Spotted Towhee

SCIENTIFIC NAME: Pipilo maculatus

Spotted Towhee

The Spotted Towhee is a large, striking, long-tailed sparrow of western North America. It has a thick, pointed bill, short neck and a chunky body.

It is roughly the same size as the Robin, with both sexes measuring about 6.7 – 8.3 inches in length, with a wingspan of 11 inches and weight around 33 – 49 grams.

Males have jet-black upperparts and throat. Wings and back are spotted bright white. Flanks are warm rufous and belly is white.

Females look similar but are dark brown and gray instead of black.

CALL: Includes a cat-like mewing and other vocalizations.

SONG: It is kind of a poor man's version of the Eastern Towhee's famous "Drink Your Tea" song, although it typically skips the middle syllable. Sometimes the song may skip both of the first syllables, and consist solely of the trilling ending.

Insects, fruits and berries, seeds, nuts, occasionally small reptiles, amphibians, and snakes.

Prefers brush and thickets, which may include woodland understory, forest edges, shelterbelts and fence lines, riparian areas, or other areas with dense vegetation for nesting.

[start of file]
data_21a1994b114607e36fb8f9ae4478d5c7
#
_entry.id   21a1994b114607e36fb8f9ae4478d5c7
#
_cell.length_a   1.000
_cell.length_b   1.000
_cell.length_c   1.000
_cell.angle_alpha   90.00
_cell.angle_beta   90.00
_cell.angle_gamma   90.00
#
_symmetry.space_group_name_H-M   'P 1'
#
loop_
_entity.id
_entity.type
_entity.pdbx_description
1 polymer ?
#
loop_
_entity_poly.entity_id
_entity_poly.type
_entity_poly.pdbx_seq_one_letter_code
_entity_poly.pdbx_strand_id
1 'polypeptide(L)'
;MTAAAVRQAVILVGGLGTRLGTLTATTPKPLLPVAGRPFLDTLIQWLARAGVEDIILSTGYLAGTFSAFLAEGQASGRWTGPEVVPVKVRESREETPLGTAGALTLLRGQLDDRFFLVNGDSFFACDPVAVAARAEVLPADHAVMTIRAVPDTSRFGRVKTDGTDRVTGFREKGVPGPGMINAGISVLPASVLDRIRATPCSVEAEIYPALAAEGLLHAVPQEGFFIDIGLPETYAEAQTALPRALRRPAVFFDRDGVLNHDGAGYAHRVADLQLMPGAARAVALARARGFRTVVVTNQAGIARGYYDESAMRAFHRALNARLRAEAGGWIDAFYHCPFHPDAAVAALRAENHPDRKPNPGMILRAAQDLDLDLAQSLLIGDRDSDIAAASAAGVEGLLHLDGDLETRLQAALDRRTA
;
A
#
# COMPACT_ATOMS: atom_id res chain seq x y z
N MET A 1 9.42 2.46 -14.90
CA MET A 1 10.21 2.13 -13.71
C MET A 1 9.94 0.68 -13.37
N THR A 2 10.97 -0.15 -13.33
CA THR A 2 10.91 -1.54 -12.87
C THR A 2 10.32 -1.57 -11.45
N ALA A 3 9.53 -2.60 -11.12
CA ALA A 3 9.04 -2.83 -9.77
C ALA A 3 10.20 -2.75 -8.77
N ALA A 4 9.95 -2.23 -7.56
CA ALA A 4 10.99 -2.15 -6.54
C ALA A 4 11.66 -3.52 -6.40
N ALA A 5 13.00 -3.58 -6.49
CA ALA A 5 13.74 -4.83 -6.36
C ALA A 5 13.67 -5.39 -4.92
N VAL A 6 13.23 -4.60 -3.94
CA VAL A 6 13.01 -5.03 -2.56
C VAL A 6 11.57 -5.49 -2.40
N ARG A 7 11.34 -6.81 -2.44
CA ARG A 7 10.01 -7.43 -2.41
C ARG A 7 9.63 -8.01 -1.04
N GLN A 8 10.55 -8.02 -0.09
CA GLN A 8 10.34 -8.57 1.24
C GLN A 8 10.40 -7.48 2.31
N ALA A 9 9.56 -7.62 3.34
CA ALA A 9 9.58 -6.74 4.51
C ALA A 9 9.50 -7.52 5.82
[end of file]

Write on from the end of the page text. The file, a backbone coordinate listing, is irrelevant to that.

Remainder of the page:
Breeds across north-western North America.

It is present in California, Nevada, Arizona, Utah, Oregon, Washington, and southern British Columbia year-round.

It also resides in northern Arizona and the entirety of California except the southeast corner that borders Arizona.

Their nest is either on the ground or low in bushes. The female builds a bulky and sturdy cup-shaped nest with leaves, strips of bark, twigs, forb stalks and grasses.
It is lined with pine needles, shredded bark, grass and sometimes hair.

She lays 2 – 6 white, gray, green or pinkish eggs, spotted with reddish brown, purple or gray. 
She incubates them alone for about 12 – 13 days.


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